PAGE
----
To the Editors:
As our understanding of the coronavirus disease 2019 (COVID-19) improves through emerging data from the general population affected with COVID-19, there is a paucity of information regarding the management and prognosis of patients with HIV infection who may be at an increased risk for morbidity and mortality.1
Here, we describe our experience with the management of COVID-19 in patients with HIV at a health care facility in Newark, the center of the HIV epidemic of New Jersey.2 We included all patients with laboratory-confirmed severe acute respiratory syndrome coronavirus 2 (SARS-CoV-2) infection defined as a positive result on a reverse transcriptase polymerase chain reaction assay of a specimen collected on a nasopharyngeal swab.
We identified 27 patients who had a known history of HIV at the time of presentation. Of these, 51% (n = 14) were managed in the ambulatory setting, whereas the rest were hospitalized. The median age was 58 years, there were 15 men and 12 women, and 93% (n = 25) were black or African Americans. The top 4 common symptoms at presentation were fever (67%), cough (63%), dyspnea (63%), and fatigue (48%), which had started over a median duration of 3 days before presentation. More than half of the patients had a history of systemic hypertension (59%), and about one-third reported diabetes mellitus (33%) or chronic kidney disease (27%) (Table 1).
Ambulatory patients were hemodynamically stable at the time of presentation and demonstrated an oxygen saturation of 94–100% on ambient air. They were discharged home with no medical therapy but with the following recommendations: (1) self-quarantine for at least 2 weeks, (2) return to the emergency department for management in case of new-onset symptoms such as fever and dyspnea, and (3) adherence to antiretroviral therapy. Ambulatory patients were followed up with phone calls through a telemedicine platform over a median duration of 14 days.
Patients were hospitalized and managed in the inpatient setting if they (1) had signs of sepsis or septic shock defined by the 2016 Third International Consensus Definitions for Sepsis and Septic Shock3 and (2) reported dyspnea requiring a step up in oxygenation therapy to maintain an oxygen saturation between 88% and 94%.
Major laboratory markers and immunological data of their HIV status are given in Table 1. The median lymphocyte count was 17%, with a serum d-dimer and procalcitonin of 1.9 ng/mL and 0.26 μ/L, respectively. Patients reported a median CD4 count of 551, and the viral load was <120 in 96% (n = 26) of the patients. Data on antiretroviral regimen before presentation were unavailable in 15% (n = 4) of the patients. Among those with full data, integrase-based regimen was used in 33% (n = 9), nonnucleoside reverse transcriptase inhibitor (NNRTI) in 19% (n = 7), protease inhibitor (PI) + integrase in 19% (n = 7), NNRTI + integrase in 7% (n = 3), and PI based in only 1 patient.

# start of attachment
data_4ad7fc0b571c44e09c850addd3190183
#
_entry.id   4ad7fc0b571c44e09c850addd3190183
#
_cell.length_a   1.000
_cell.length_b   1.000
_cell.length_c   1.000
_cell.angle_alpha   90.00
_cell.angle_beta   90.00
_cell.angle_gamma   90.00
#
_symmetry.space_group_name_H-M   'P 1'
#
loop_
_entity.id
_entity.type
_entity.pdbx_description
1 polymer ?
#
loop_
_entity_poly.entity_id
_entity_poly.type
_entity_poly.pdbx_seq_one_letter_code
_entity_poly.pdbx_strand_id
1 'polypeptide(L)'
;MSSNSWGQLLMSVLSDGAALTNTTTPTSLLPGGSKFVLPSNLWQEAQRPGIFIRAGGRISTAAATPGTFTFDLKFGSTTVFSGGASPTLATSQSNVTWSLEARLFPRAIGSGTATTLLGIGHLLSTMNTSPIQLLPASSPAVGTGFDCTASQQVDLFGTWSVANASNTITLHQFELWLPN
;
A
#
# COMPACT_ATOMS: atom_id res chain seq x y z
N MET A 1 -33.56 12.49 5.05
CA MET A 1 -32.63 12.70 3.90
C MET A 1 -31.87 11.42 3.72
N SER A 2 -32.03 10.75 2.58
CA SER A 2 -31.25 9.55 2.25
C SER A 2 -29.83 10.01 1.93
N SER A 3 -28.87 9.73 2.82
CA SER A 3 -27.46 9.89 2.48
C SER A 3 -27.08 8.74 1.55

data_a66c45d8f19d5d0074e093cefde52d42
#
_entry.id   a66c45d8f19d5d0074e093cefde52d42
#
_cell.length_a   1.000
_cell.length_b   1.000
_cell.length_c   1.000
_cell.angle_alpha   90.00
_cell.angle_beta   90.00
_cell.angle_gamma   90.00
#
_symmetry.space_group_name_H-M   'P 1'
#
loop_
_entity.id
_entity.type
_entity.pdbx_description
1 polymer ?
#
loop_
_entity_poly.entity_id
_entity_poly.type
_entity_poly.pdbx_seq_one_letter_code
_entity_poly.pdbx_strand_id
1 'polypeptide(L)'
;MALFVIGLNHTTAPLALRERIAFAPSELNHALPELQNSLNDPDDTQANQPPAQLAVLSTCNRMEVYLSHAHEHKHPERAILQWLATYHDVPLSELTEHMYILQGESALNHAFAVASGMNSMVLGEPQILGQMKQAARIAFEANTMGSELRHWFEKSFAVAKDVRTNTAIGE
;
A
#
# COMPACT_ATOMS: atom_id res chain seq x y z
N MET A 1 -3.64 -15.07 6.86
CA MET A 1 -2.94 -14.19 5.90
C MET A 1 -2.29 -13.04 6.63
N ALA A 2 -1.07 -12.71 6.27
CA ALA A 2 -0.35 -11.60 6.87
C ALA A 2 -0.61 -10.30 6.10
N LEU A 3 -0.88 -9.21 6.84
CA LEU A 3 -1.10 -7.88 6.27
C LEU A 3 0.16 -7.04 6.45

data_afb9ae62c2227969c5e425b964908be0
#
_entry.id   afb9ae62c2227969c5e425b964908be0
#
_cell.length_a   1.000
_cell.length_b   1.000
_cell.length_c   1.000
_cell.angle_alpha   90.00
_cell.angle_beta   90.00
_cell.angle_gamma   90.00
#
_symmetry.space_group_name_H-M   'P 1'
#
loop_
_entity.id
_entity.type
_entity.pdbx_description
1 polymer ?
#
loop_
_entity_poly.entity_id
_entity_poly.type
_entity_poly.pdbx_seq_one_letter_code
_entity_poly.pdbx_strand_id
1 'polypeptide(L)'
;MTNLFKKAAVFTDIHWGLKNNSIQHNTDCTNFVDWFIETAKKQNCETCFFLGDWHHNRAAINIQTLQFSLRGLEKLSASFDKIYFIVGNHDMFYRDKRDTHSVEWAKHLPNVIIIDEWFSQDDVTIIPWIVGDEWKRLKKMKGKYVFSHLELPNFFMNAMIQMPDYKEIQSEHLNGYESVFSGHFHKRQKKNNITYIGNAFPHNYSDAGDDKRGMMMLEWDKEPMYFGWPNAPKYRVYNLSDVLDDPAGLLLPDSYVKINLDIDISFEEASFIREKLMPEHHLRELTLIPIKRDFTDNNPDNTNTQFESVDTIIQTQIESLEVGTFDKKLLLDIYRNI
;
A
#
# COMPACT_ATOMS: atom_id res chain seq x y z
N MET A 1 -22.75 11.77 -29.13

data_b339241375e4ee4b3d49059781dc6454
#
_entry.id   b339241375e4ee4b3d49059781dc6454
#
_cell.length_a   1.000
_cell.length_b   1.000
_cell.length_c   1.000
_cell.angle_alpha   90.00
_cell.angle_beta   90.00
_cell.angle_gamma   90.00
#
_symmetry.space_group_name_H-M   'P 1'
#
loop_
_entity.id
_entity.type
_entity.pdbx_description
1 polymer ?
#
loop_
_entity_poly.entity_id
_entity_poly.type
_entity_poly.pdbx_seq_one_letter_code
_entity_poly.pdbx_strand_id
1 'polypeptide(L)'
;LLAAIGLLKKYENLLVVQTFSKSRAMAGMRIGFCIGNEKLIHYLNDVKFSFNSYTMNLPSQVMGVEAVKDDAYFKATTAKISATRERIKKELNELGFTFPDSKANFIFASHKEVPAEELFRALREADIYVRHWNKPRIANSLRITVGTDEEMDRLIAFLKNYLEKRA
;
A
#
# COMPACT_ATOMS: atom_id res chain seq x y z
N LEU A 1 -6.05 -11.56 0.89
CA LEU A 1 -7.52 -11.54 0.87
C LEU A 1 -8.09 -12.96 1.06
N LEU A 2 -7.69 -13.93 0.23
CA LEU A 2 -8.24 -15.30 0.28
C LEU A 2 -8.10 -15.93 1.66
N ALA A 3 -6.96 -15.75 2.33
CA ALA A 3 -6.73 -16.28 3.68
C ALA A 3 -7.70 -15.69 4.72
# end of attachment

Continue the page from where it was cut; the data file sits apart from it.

Of the hospitalized patients, 26% (n = 7) received hydroxychloroquine and 30% (n = 6) were managed with empiric antibiotics for suspected community-acquired pneumonia. Antiretroviral therapy was held during hospitalization. None of the patients had a superimposed infection, defined as an isolated organism in a positive sputum, urine, or blood culture. After a median hospital course of 10 days, 3 patients required intensive unit level of care and 2 of them had died. The deceased subjects were elderly patients, with multiple coexisting conditions whose course was complicated by septic shock and multiorgan dysfunction syndrome. There were no cases of hospital admission for patients who were managed in the ambulatory setting.
In this series of HIV patients with COVID-19, we found a similarity in presentation with what has been reported for the general population. Half of the patients were managed in the ambulatory setting with no reported mortality or morbidity. In-hospital survival was 85% and 23% required intensive care unit admission. Of note, all 27 patients had well-controlled HIV infection evidenced by elevated CD4 count levels and low viral loads. As the challenge involving the management of COVID-19 evolves, large-scale studies are necessary to better understand the management and prognosis of patients with HIV who present with COVID-19.
1. CDC. Coronavirus Disease 2019 (COVID-19) in People with HIV [Internet]. Centers for Disease Control and Prevention. 2020. Available at: https://www.cdc.gov/coronavirus/2019-ncov/specific-groups/hiv.html
. Accessed May, 2, 2020.
2. Martin EG, Salaru G, Mohammed D, et al. Finding those at risk: acute HIV infection in Newark, NJ. J Clin Virol. 2013;58:e24–e28.
3. Singer M, Deutschman CS, Seymour CW, et al. The Third International Consensus Definitions for Sepsis and Septic Shock (Sepsis-3). JAMA. 2016;315:801–810.